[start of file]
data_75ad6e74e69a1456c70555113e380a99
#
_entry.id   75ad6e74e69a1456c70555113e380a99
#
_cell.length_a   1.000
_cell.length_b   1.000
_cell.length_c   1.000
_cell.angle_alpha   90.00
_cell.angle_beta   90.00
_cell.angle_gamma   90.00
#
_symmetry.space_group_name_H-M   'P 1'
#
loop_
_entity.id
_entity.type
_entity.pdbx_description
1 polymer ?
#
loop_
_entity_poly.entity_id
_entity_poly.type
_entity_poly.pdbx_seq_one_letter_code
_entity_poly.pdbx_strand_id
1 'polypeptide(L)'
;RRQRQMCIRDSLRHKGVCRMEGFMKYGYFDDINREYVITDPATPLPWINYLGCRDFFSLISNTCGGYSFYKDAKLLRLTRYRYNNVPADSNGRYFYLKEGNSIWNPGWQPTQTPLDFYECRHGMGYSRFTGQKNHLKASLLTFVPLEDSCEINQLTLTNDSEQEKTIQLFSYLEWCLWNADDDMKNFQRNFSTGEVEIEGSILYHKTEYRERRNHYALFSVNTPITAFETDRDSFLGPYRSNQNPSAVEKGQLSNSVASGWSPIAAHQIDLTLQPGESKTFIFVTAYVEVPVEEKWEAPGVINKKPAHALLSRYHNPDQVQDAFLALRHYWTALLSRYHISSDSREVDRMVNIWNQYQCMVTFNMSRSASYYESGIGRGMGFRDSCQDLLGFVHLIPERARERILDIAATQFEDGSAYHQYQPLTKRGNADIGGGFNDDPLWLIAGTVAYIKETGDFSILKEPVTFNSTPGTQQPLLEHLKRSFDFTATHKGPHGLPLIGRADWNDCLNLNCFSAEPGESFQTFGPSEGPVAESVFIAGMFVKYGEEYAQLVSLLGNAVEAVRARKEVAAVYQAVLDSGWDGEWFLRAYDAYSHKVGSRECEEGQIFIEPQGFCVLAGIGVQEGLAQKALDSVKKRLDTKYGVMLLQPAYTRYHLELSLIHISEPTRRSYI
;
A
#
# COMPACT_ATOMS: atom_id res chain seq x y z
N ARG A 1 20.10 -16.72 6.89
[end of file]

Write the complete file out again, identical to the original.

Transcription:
data_75ad6e74e69a1456c70555113e380a99
#
_entry.id   75ad6e74e69a1456c70555113e380a99
#
_cell.length_a   1.000
_cell.length_b   1.000
_cell.length_c   1.000
_cell.angle_alpha   90.00
_cell.angle_beta   90.00
_cell.angle_gamma   90.00
#
_symmetry.space_group_name_H-M   'P 1'
#
loop_
_entity.id
_entity.type
_entity.pdbx_description
1 polymer ?
#
loop_
_entity_poly.entity_id
_entity_poly.type
_entity_poly.pdbx_seq_one_letter_code
_entity_poly.pdbx_strand_id
1 'polypeptide(L)'
;RRQRQMCIRDSLRHKGVCRMEGFMKYGYFDDINREYVITDPATPLPWINYLGCRDFFSLISNTCGGYSFYKDAKLLRLTRYRYNNVPADSNGRYFYLKEGNSIWNPGWQPTQTPLDFYECRHGMGYSRFTGQKNHLKASLLTFVPLEDSCEINQLTLTNDSEQEKTIQLFSYLEWCLWNADDDMKNFQRNFSTGEVEIEGSILYHKTEYRERRNHYALFSVNTPITAFETDRDSFLGPYRSNQNPSAVEKGQLSNSVASGWSPIAAHQIDLTLQPGESKTFIFVTAYVEVPVEEKWEAPGVINKKPAHALLSRYHNPDQVQDAFLALRHYWTALLSRYHISSDSREVDRMVNIWNQYQCMVTFNMSRSASYYESGIGRGMGFRDSCQDLLGFVHLIPERARERILDIAATQFEDGSAYHQYQPLTKRGNADIGGGFNDDPLWLIAGTVAYIKETGDFSILKEPVTFNSTPGTQQPLLEHLKRSFDFTATHKGPHGLPLIGRADWNDCLNLNCFSAEPGESFQTFGPSEGPVAESVFIAGMFVKYGEEYAQLVSLLGNAVEAVRARKEVAAVYQAVLDSGWDGEWFLRAYDAYSHKVGSRECEEGQIFIEPQGFCVLAGIGVQEGLAQKALDSVKKRLDTKYGVMLLQPAYTRYHLELSLIHISEPTRRSYI
;
A
#
# COMPACT_ATOMS: atom_id res chain seq x y z
N ARG A 1 20.10 -16.72 6.89